Mickey Mikitani, Chairman and CEO, Rakuten Group
Each year, Pride Month is an important opportunity to celebrate the contributions of our LGBTQ+ team members, partners and customers around the world. It’s a chance to recognize the individual diversity of our stakeholders and let them know that they are valued for who they are; a chance to reassure employees that they have a safe and inclusive place to work; a chance to show that we are an open-minded and supportive ally.
But this year it’s also something more. For a company like Rakuten that wants to see LGBTQ+ equality, it’s a chance to speak out and take action.
Speak up, speak out
The Japan Association of New Economy and Rakuten have called on Japan’s legislature to pass the Bill for the Promotion of Public Awareness Regarding the Diversity of Sexual Orientation and Gender Identity (the LGBT Awareness Promotion Bill). Rakuten also openly endorses the Business Support for LGBT Equality in Japan declaration aimed at enacting an LGBT Equality Act.
“Respecting basic human rights is the foundation of social progress. We must build a society where all individuals are empowered to live full lives and actively contribute without discrimination.”Mickey Mikitani, Chairman and CEO, Rakuten Group
We do this because it is central to our mission as a company. Since founding, Rakuten’s goal has been to empower people and society through innovation and entrepreneurship. Diversity and inclusion initiatives are core to this strategy. This is why Rakuten has committed to establishing a working environment that allows employees with diverse individual characteristics, values and talents to be themselves at work.
Diversity makes us stronger
We must be willing to embrace this, not just on a broad, corporate level but also from the interactions we have with our colleagues every day. It is a given that people are different — we come from different nationalities, different backgrounds, different sexual orientations and gender identities. These differences are more than something we accept; they are part of why we thrive. These differences make us stronger because people with diverse experiences can bring diverse and valuable perspectives to the table.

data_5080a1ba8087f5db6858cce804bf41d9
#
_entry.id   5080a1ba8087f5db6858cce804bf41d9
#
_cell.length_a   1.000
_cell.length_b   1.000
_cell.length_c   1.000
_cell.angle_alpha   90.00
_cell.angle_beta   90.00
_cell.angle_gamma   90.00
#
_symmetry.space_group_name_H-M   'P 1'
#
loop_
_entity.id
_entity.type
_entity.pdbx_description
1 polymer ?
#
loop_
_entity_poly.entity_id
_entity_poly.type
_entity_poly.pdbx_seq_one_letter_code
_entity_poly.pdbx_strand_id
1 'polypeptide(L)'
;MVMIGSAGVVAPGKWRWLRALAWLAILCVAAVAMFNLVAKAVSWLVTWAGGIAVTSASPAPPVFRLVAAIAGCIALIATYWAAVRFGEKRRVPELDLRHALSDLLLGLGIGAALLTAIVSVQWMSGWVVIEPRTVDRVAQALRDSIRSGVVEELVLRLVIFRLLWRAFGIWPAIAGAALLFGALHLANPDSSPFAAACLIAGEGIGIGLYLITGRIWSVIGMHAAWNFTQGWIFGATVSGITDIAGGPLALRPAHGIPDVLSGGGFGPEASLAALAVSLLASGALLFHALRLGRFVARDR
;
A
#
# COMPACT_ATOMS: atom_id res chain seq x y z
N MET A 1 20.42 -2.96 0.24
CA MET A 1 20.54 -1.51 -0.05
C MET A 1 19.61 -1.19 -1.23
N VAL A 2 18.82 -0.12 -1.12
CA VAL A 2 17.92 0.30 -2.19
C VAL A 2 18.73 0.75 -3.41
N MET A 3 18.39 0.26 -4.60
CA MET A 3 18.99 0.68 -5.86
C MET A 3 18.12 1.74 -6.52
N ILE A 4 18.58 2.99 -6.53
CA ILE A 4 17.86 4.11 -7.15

When we work closely with a diverse team, it makes us better able to understand and resolve problems. If you are managing a team, sometimes things don’t go well or sometimes your team members are not very happy. You need to put yourself in their shoes and think: How would I feel if I were them? You need to consider the issue as if you were him, her or them and think about why they feel a certain way. Having the ability to think from the other side of the river is very important. The more we embrace diversity and inclusion, the more we acquire that ability.
“These differences make us stronger because people with diverse experiences can bring diverse and valuable perspectives to the table.”
Of course, there will be times when there are differences of opinion within an organization, but by remaining open with our colleagues and listening generously, we can move forward together.
I’m hearing there are obstacles in getting the LGBT Awareness Promotion Bill into law in Japan this year, but I am encouraging lawmakers to overcome these hurdles and make this a reality. Respecting basic human rights is the foundation of social progress. We must build a society where all individuals are empowered to live full lives and actively contribute without discrimination. Ultimately, it is essential to Japan’s ability to innovate and be competitive on the world stage.